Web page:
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Urgency of Finalizing Electoral Laws

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Recently, the parliament of Afghanistan took steps forward in approving the law on the authority and structure of the Independent Election Commission. But now opposition parties say that President Hamid Karzai is refusing to sign the law. On Tuesday, an opposition alliance alleged the president was seeking to delay signing the law and hold the next year’s Presidential and provincial council elections based on a decree as previous elections. Fazlur Rahman Orya, a member of the alliance said it would against the law and democratic values if President Karzai seeks to hold the elections based on legislative decree.

The law on

Nearly four months ago, the lower house of the parliament, the Wolesi Jirga, approved the law on the structure, duties and powers of the independent election commission, but it was rejected by the upper house of the parliament, the Mishrano Jirga. The Mishrano Jirga suggested amendments to two of its articles related to membership of two foreigners in the ECC and make-up of the committee that will select commissioners of the Independent Election Commission. For months, the two houses couldn’t reach an agreement on the bill which was considered crucial for arrangements of a fair and free election.

The stalemate over amendments to the laws on structure, duties and powers of the election commissions had sparked concerns about the presidential election that is going to be held next year. As the law is passed by the National Assembly, it is facing further delays by President Karzai to be signed into law. Signing of the law is considered as crucial for the next elections as it paves the way for a fair and free election with broad consensus among the political parties in the country.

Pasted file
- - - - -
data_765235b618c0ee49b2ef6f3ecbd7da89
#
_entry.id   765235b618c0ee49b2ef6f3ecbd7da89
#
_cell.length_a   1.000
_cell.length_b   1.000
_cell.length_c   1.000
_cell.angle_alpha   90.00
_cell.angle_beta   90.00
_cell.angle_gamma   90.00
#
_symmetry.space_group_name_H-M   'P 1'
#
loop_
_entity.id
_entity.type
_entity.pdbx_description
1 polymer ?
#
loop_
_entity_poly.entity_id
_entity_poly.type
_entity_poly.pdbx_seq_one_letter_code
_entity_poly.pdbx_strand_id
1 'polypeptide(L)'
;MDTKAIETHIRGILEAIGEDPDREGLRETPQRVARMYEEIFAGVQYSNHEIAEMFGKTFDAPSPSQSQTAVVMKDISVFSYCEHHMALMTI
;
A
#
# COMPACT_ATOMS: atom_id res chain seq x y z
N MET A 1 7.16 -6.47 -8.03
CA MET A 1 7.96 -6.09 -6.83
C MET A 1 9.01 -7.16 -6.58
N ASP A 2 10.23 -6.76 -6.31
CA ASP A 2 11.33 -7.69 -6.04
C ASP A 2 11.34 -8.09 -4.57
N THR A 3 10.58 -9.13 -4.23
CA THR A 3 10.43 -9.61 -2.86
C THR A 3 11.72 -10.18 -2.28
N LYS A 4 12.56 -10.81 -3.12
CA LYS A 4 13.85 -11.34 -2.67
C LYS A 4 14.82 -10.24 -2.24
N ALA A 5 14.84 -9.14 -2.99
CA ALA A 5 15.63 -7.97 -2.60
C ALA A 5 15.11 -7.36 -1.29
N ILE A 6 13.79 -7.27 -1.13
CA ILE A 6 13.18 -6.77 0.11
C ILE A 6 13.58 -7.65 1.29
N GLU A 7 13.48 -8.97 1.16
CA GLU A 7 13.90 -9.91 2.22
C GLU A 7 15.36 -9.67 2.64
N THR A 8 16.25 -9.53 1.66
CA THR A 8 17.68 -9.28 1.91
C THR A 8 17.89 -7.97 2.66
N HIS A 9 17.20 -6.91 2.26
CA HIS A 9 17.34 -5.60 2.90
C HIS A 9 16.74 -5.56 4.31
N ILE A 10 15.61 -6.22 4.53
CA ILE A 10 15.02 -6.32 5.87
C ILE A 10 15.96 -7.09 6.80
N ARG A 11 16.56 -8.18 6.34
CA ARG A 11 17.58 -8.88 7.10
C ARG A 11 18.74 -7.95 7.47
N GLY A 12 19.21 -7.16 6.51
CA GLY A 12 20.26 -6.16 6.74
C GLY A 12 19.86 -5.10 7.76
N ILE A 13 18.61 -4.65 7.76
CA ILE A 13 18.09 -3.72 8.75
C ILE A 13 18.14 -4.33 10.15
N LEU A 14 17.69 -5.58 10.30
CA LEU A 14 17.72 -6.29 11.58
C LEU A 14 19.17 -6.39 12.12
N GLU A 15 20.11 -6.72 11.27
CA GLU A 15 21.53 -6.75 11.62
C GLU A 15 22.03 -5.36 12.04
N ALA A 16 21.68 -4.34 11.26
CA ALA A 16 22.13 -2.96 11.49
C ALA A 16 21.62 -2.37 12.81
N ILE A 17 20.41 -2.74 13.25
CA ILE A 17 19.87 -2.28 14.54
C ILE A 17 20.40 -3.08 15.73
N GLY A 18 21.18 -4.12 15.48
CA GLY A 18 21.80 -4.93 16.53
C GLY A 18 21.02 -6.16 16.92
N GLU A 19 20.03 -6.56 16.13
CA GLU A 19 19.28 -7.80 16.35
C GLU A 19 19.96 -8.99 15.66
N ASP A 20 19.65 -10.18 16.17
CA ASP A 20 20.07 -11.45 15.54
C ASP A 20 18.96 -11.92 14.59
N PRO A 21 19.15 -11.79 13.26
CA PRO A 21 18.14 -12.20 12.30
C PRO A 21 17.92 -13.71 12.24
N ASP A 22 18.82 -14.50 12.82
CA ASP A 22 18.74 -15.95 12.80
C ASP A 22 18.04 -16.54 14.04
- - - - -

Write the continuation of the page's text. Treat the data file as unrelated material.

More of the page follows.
With the 2014 presidential election in sight, Afghan government and the Independent Election Commission (IEC) are running out of time in preparations for the key election which would determine the future course of Afghanistan. Further delay in signing the law would also directly affect the readiness of the election bodies and their preparations for holding a fair and transparent election. The voter registration is incomplete, facing many technical challenges.

The bill limits government’s direct role in appointing the chairperson and commissioners of the ICC and Karzai’s influence on the election commissions. According to the new law, the head and commissioners of the IEC would be selected by a committee comprised of lawmakers, representatives from political parties, academics and civil organizations. The opposition parties believe, this is the main reason for Karzai’s delay in signing the law on the authority and structure of the Independent Election Commission (IEC) and the Election Complaints Commission (ECC).

It is expected that this procedure, on one hand, would build a national consensus to the management of the election process and structure of the election bodies. On the other hand, it is expected that it would efficiently curb the influence of the government on the electoral bodies and prevent manipulating the election process. The law needed to be signed as quickly as possible, since it’s needed urgently for the election commission to proceed with praprations for a free and fair presidential election next year.

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